There are a few different types of hyperpigmentation. Most common one is sun spots/damage, also sometimes called age spots. There is also melasma, which can appear when a woman becomes pregnant. Then there is post inflammatory, this usually happens when you have had an injury that has affected the skin, like burns, cuts or even acne and lupus. For the most part having hyperpigmentation is not harmful to you, we just don’t want it!
Aging is inevitable, maturing is optional. We have so many options now to help prevent and reverse the signs of aging. There are no more excuses for not being able to keep a youthful look because we know all the secrets now. Your skin starts to try and age as early as our mid – 20s. We start to get a few fine lines across the forehead, eyes and neck. If you do not do anything to help prevent this then these fine lines just keep getting worse, turning into wrinkles and then you may notice some sagging of the skin around your jawline when you are in your late 40s or early 50s if you're lucky.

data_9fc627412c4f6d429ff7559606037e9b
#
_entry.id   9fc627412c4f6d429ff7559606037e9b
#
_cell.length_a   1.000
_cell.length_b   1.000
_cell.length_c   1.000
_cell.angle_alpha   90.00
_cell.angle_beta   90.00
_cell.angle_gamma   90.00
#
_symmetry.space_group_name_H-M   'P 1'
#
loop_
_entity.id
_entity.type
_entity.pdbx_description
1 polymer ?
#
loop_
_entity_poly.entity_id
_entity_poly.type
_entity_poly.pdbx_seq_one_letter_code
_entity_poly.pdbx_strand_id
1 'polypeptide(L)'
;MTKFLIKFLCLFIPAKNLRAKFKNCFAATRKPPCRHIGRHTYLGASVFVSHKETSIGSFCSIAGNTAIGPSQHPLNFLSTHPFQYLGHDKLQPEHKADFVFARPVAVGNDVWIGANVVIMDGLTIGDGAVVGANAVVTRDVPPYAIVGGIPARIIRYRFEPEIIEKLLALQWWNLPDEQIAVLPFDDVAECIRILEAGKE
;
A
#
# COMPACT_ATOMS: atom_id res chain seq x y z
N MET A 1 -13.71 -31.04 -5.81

This happens because as we get older our collagen, elastin and hyaluronic acid start to breakdown and diminish. Our cell turn over slows down making it harder for your body to produce more and as quickly as it used to. When the process of the breakdown happens is when we start to notice that our skin structure, tone and texture are drastically changing. There are many factors that contribute to when the aging process starts to happen to you and how quickly it will proceed.
Does your skin feel oily one minute and sensitive the next? Oily T-zone and dry cheeks? Yep, most of us suffer with combination skin. It can be very confusing on what to use at home regarding skincare and where to even start.
Combination is usually a definition of dry, sensitive skin on cheeks whilst having an oily and congested T-zone ( forehead, nose, chin). The key to helping this skin type is balance and the correct hydration. Not over hydrating the skin whilst also not stripping too many essential oils from the T-zone. Remember that you can mix and match products at home and treatments in clinic for specific areas.
For example, more exfoliation on the T-zone and add more hydrating agents into your regime.
Unsure, on your skin type or want advice on what products are best for you? Book a complementary Virtual Consultation with one of our Skin Specialists.